Sydney's Games: A Bluffers Guide

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Asian nations have dominated at the Games since competition began in 1992, but the Danes give them a run for their money. Singles

With Atlanta champ Poul-Erik Hoyer-Larsen of Denmark now the world No. 6, the gold looks set to be fought out between his compatriot Peter Gade Christensen and world No. 1 Taufik Hidayat, Indonesia's sensational 19-year-old.

At No. 2, world champion Camilla Martin of Denmark is the only non-Chinese in the world top 5. Her biggest threat will be the whiplash racket of No. 1 Gong Zhichao.


Indonesia's "Rexy and Ricky" (their surnames are Mainaky and Subagja) won gold at

Atlanta but have lost ground in world rankings to Korean world champs Ha Tae Kwon and Kim Dong Moon, and Great Britain's Nathan Robertson and Simon Archer, who has the fastest smash at 260 km/h.

With the No. 1 ranking, Atlanta gold and the 1999 world championship, China's Ge Fei and Gu Jun appear to have the contest sewn up.


Koreans Kim Dong-moon (who won at Atlanta with Gil Young-ah) and Ra Kyung are reigning world champs and odds-on favorites.



  • Singles Sept. 23
  • Doubles Sept. 21


  • Singles Sept. 22
  • Doubles Sept. 23

Mixed Doubles Sept. 21


Cuba have been in a league of their own since baseball joined the Games program in 1992. But they'll face a tough test in Sydney, where professionals will compete for the first time. Australia's hopes of winning their first medal in baseball soared last year when they twice toppled Cuba-though the latter were without several star performers, including third baseman Omar Linares, widely regarded as the world's best player. Playing at home and spearheaded by star catcher and U.S. 1999 All Star Dave Nilsson, the Australians will take some beating. Japan, silver medalists in Atlanta, are capable of going one better this time, but Asian champions Korea will also present formidable competition. The U.S. squad, though made up of minor leaguers (the major league clubs wouldn't release their players for the Games), shouldn't be discounted. But Cuba remain favorites to retain their golden monopoly.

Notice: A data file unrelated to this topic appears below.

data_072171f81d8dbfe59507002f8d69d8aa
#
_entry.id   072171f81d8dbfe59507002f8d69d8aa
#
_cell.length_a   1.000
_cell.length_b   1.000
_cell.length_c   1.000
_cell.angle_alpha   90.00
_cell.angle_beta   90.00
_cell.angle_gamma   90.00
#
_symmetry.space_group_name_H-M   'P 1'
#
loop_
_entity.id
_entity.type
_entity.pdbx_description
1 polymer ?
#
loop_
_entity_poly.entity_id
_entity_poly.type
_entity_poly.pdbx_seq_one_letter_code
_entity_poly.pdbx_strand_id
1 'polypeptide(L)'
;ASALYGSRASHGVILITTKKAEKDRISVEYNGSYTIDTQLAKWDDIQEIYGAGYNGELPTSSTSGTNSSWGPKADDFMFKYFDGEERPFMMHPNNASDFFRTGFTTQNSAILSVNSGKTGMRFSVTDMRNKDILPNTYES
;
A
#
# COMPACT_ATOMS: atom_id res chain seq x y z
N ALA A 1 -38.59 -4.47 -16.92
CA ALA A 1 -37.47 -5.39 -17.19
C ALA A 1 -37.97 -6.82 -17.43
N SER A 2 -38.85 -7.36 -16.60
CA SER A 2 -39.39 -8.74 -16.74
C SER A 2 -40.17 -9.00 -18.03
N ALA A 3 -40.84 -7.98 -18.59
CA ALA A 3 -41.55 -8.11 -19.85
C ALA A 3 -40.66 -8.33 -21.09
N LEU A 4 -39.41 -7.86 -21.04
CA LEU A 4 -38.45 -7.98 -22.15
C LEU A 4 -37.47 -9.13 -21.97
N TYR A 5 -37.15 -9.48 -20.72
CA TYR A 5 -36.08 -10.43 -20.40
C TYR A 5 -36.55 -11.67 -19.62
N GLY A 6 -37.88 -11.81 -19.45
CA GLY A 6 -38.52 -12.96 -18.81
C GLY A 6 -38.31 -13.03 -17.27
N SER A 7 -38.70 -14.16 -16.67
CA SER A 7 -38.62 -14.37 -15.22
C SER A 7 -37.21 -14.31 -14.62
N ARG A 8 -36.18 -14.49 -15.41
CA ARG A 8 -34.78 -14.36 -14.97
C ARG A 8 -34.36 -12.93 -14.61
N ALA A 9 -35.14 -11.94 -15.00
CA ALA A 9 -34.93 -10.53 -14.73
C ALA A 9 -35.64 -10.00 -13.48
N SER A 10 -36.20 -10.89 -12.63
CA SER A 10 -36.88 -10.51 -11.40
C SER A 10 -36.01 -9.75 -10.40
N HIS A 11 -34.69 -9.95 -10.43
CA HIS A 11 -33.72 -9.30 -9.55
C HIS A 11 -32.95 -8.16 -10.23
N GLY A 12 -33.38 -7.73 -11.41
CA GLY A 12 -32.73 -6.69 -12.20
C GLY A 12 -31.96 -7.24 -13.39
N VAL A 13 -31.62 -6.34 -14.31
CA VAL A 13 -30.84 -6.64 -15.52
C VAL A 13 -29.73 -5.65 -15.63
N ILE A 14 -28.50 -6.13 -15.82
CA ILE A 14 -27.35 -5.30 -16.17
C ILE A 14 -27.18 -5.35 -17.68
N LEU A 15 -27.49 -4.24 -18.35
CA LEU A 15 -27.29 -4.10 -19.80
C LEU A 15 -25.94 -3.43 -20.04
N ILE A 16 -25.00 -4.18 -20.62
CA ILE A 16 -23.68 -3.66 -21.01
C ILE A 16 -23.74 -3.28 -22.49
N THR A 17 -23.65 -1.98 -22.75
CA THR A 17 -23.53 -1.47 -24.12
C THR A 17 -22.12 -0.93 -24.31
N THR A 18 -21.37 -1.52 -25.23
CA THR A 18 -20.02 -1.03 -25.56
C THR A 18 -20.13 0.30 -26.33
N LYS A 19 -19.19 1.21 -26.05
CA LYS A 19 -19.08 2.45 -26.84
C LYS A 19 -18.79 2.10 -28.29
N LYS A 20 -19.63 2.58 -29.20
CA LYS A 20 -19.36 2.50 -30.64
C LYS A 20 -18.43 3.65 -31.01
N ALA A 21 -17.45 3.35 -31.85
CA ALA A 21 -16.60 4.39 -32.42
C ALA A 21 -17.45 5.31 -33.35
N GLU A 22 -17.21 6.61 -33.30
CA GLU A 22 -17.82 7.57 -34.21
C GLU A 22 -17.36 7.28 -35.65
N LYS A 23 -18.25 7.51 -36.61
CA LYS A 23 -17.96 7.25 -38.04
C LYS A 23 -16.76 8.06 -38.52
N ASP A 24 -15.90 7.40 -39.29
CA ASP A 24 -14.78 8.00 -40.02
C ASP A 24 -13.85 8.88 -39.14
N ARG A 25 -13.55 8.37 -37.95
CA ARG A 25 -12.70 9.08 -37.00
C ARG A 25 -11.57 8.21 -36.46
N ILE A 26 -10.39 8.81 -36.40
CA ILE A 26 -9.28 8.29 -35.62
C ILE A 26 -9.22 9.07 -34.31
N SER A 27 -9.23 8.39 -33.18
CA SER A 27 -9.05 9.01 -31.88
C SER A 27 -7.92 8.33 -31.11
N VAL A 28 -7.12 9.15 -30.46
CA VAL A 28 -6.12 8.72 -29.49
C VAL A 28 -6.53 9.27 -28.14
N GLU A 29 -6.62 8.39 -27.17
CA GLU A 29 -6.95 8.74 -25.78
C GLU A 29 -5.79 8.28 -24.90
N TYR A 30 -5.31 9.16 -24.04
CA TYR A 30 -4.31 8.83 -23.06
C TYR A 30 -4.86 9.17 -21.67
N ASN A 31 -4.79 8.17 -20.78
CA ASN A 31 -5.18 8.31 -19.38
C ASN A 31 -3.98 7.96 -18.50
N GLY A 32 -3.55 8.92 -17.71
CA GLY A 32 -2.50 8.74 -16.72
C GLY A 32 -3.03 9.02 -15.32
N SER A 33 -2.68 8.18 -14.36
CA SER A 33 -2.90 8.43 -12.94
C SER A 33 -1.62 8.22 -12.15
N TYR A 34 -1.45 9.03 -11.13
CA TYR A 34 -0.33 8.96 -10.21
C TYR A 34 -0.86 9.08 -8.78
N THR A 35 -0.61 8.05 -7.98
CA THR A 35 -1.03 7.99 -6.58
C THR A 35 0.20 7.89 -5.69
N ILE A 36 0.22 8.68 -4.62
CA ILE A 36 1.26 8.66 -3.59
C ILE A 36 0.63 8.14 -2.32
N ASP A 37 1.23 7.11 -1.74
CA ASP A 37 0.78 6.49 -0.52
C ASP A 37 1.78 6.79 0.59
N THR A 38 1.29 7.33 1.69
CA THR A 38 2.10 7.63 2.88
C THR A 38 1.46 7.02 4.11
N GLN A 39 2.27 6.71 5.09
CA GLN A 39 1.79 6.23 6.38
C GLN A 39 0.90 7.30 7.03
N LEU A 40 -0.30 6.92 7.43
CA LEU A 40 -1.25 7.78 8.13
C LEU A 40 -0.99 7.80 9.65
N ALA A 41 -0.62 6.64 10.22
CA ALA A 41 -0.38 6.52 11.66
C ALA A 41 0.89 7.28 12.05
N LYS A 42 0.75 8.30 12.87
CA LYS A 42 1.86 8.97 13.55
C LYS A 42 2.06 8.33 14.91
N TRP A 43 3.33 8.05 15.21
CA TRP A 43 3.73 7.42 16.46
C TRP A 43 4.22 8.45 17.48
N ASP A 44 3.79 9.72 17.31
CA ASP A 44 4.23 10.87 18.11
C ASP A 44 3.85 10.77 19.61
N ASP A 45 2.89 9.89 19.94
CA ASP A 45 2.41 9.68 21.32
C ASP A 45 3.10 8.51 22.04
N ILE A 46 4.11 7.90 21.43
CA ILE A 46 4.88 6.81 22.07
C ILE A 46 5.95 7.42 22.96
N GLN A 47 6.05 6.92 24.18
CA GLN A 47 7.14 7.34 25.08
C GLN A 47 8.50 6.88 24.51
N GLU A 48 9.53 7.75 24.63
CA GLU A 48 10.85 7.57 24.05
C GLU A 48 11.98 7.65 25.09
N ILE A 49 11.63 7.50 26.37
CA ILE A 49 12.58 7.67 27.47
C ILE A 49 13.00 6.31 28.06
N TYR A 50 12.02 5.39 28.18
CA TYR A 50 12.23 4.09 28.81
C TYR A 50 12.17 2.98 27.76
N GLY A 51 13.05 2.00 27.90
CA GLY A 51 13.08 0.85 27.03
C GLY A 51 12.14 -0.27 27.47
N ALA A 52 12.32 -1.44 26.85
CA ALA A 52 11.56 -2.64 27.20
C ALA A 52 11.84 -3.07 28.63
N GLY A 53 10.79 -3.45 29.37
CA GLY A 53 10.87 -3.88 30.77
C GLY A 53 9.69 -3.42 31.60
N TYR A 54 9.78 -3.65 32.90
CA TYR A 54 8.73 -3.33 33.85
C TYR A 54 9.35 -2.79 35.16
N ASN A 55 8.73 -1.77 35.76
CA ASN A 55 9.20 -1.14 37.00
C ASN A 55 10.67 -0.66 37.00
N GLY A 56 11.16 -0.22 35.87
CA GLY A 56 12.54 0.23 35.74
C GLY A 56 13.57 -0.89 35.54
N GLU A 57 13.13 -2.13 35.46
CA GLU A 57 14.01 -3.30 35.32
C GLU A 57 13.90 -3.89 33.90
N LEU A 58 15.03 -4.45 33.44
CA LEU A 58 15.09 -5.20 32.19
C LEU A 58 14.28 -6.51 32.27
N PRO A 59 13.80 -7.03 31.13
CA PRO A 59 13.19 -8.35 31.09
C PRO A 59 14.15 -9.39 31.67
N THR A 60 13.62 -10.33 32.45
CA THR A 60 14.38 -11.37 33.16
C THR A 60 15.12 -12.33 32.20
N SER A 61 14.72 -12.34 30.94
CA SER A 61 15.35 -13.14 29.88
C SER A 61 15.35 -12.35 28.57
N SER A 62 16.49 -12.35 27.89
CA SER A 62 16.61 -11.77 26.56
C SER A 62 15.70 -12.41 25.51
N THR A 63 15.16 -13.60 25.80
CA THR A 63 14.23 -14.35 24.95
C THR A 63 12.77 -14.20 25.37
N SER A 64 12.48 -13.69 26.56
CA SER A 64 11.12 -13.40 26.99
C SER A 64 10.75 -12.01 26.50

Final Sept. 27


The U.S. dominates Olympic basketball-all the more so since the demise of its greatest rival, the Soviet Union.

Can anyone topple the U.S. Dream Team? In its pool matches, the U.S.-led by dunk maestro Vince Carter, Kevin Garnett, Jason Kidd and Alonzo Mourning-will face China, Lithuania, Italy, France and New Zealand. The other pool, including Australia's Boomers, Russia and Yugoslavia, could throw up some interesting challengers to the Dream Team in the later rounds. Australia's crack outside shooters Shane Heal and Andrew Gaze (at his fifth Olympics) could prove hard to handle, while close to the basket NBA players Luc Longley and Chris Anstey will want to stand tall in front of their home crowd. Still, they'll need lots of luck to improve on their fourth placing in Atlanta.

The U.S. women are reigning Olympic champs, having lost only one game in their last 24 Olympic outings. Their main threats are Australia and Brazil, 1996 bronze and silver medalists respectively. As in the men's event, hometown support and experience could see the local Opals playing the U.S. for gold in one of the best team contests of the Games.


Men Oct. 1

Women Sept. 30


Olympic boxing has spawned numerous champions, including Muhammad Ali and Cuba's Teófilo Stevenson. An amateurs- only policy has favored communist nations that ban professional boxing; since Barcelona, Cuba have won 11 of the 24 gold medals. There is no seeding, so the two best fighters in each of the 12 divisions could meet in the first round.

The Cubans are confident of a clean sweep. Their biggest obstacle will be the Americans, who won three gold medals at Seoul. Cuban heavyweight (91 kg) Felix Savón and middleweight (75 kg) Ariel Hernandez are each seeking a third straight gold. Out to block Savón's way is world champ Michael Bennett of the U.S., who learned to box while serving time for armed robbery.


48, 54, 60, 67, 75, 91 kgSept. 30

51, 57, 63.5, 71, 81, 91+kg Oct. 1